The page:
The underwater excavation is ongoing with a team of 50, and Goddio estimates that only as little as 3 percent of the ancient cities have been uncovered so far.

Paris Egypt exhibit holds defiant message for Islamic State
Visitors walk past the 5,4 meters (16,4 feet) high pink granite statue of the God Hapy, Ptolemaic period (305-30 BC), at the Institut du Monde Arabe (Arab World Institute), part of the Osiris, Sunken Mysteries of Egypt exhibition in Paris, France, Wednesday, Sept. 9, 2015. As the cultural world decries the destruction of ancient sites in Syria, Paris' Arab World Institute defiantly celebrates the preservation of ancient culture by holding a never-before-seen exhibit of the remains of the ancient Egyptian city of Heracleion [Credit: AP/Michel Euler]

Hollande, who inaugurated the exhibit this week, alongside the Egyptian minister of antiquities and minister of tourism, said that the message of this exhibit went far beyond Egypt — and said it showed how the will to preserve world heritage is stronger that the wish to annihilate it.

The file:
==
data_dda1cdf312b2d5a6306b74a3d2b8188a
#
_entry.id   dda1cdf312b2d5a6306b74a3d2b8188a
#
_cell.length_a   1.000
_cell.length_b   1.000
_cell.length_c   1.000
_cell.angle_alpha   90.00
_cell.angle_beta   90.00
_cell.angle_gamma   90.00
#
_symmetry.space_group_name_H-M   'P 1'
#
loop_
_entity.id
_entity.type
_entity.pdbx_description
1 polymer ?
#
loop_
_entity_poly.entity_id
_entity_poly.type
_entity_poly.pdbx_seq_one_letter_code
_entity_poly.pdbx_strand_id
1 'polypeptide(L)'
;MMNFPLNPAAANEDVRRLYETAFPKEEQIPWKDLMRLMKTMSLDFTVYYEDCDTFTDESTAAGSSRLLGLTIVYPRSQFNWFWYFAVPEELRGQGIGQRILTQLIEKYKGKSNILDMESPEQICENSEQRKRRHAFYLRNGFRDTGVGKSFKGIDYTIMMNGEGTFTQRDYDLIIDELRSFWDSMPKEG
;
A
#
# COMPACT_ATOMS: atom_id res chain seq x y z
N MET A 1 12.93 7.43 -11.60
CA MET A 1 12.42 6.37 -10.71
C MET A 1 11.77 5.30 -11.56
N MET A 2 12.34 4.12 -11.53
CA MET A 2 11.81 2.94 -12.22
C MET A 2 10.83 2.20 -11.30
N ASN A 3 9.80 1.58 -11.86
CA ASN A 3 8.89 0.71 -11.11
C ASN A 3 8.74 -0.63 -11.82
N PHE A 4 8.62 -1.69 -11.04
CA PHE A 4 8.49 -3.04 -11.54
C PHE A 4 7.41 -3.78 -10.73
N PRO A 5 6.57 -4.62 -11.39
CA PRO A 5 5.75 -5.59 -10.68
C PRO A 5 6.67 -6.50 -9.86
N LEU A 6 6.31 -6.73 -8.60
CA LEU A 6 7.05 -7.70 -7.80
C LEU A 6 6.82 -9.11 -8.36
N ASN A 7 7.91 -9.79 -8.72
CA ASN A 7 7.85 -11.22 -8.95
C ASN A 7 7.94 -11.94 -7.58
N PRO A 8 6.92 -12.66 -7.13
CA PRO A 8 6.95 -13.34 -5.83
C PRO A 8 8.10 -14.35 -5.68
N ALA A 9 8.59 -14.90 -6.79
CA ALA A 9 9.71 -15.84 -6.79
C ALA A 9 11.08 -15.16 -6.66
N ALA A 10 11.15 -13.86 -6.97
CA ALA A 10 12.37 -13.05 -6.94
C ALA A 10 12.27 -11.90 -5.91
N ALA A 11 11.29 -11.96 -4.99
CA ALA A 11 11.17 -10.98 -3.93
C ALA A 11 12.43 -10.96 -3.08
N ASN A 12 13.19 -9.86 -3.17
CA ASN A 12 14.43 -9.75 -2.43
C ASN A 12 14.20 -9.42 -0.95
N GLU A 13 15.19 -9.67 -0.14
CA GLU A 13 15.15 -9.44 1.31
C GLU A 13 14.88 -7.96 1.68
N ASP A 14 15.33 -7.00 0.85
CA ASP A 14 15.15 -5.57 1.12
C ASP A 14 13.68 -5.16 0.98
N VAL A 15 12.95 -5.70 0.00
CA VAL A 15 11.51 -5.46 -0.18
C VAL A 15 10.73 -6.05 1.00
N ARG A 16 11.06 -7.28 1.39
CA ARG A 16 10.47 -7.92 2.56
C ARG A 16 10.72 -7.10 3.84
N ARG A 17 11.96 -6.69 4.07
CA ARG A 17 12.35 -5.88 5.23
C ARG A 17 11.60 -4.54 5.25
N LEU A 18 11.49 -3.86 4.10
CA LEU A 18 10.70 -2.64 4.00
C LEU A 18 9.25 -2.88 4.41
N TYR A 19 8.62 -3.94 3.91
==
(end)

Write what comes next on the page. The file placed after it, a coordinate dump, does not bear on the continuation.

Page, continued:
"This exhibit is a message, a fighting message that we have preserved these artifacts, a message of hope at a time when the Middle East is undergoing such drama," he said.

Paris Egypt exhibit holds defiant message for Islamic State
A man looks on an artifact from Thonis-Heracleion, 30th dynasty (380 BC),1st year of reign of Nectanebo I, at the Institut du Monde Arabe (Arab World Institute), part of the Osiris, Sunken Mysteries of Egypt exhibition in Paris, France, Wednesday, Sept. 9, 2015. As Paris-based UNESCO decries the destruction of ancient sites in Syria, Paris' Arab World Institute defiantly celebrates the preservation of ancient culture by holding a never-before-seen exhibit of the remains of the ancient Egyptian city of Heracleion, inaugerated by French President Francois Hollande 
[Credit: AP/Michel Euler]

In the last weeks, Islamic State militants destroyed the two-millennia-old temple of Bel, The Temple of Baalshamin, as well as three ancient tower tombs in the central city of Palmyra — what UNESCO has called an "intolerable crime against civilization."

Hollande also paid his respects to the "sacrifice" of Khaled al-Asaad, the former director of the destroyed Palmyra heritage sites and one of the most important pioneers in Syrian archaeology in the 20th century, who was killed by Islamic State militants.

Paris Egypt exhibit holds defiant message for Islamic State